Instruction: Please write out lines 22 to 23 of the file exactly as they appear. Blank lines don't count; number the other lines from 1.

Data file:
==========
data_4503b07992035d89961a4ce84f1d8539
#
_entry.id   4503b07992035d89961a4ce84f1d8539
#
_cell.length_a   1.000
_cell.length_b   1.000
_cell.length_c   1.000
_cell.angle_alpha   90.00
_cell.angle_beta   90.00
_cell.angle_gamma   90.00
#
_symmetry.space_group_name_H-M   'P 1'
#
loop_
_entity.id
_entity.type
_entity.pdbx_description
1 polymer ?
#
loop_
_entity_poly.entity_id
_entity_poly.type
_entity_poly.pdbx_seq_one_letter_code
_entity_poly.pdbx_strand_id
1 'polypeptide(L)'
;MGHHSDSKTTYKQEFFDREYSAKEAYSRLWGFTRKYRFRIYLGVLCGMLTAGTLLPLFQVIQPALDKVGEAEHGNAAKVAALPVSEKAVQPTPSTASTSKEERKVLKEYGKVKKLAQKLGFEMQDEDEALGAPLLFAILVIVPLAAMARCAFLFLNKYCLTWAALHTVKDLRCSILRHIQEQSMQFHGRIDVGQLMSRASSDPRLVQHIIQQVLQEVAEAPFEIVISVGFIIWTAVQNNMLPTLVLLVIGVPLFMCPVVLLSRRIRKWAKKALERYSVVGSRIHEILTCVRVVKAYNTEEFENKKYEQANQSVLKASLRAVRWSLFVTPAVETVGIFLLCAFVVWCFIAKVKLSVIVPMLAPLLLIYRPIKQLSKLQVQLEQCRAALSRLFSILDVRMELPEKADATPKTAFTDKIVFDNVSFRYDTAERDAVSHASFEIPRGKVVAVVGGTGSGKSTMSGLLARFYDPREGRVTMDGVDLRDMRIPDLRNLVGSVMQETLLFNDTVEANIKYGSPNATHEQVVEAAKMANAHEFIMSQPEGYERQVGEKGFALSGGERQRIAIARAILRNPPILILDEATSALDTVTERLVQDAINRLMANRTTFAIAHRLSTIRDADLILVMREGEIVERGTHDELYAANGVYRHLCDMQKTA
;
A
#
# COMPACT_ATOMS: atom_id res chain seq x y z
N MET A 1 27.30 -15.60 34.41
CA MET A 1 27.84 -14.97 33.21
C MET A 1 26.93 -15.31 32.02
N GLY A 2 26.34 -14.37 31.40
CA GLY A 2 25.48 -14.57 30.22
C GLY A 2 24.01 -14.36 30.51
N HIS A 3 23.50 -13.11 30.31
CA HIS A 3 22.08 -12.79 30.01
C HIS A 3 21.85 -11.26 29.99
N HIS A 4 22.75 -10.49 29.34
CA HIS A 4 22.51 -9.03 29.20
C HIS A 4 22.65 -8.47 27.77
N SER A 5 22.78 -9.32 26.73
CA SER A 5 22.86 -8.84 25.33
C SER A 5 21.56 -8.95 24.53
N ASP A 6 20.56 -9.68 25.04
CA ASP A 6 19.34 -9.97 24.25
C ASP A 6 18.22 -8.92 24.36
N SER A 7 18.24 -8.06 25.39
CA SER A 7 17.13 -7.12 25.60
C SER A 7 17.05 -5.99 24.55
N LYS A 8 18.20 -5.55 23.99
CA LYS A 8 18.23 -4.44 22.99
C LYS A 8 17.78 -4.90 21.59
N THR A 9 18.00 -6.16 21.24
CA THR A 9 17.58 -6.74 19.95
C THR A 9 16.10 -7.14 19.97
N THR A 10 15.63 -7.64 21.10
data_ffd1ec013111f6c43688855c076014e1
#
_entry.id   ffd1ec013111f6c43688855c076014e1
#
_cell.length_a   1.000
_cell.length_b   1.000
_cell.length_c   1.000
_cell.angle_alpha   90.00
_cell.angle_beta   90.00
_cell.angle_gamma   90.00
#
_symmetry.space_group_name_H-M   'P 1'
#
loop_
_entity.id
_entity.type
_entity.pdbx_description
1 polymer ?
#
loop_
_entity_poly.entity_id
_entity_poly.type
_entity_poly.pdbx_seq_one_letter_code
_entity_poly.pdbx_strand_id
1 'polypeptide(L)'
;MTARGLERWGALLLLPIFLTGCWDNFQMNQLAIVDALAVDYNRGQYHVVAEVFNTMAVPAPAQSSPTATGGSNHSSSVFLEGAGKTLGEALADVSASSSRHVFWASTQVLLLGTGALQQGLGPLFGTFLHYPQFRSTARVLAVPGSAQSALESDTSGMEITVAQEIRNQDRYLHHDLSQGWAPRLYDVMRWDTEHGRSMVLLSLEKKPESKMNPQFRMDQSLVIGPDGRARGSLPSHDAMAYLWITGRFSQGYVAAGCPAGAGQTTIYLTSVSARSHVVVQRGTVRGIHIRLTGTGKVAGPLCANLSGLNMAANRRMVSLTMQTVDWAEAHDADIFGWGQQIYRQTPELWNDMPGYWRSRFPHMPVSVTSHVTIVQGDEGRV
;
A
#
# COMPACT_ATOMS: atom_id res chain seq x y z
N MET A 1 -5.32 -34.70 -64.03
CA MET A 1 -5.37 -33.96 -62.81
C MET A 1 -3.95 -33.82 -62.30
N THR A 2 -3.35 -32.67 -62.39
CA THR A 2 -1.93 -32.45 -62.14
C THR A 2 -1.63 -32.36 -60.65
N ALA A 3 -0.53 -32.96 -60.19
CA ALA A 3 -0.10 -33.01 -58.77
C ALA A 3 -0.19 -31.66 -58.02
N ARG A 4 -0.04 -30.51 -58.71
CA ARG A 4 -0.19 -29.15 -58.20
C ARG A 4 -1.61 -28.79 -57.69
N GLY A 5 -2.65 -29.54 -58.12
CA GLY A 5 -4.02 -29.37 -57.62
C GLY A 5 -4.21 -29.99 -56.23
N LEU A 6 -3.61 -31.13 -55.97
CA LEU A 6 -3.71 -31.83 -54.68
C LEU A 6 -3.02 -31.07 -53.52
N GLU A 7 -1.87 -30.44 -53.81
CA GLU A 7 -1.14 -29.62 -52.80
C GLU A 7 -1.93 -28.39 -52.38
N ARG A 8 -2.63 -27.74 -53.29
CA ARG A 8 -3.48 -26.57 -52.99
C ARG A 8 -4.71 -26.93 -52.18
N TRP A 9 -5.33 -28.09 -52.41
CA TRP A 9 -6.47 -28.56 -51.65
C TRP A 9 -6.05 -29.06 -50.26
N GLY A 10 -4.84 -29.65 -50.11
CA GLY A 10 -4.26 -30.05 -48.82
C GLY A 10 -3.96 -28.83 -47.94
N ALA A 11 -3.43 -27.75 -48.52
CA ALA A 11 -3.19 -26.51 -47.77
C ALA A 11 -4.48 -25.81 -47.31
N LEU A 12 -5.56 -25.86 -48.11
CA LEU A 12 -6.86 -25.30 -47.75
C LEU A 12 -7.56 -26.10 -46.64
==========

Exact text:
_entity_poly.type
_entity_poly.pdbx_seq_one_letter_code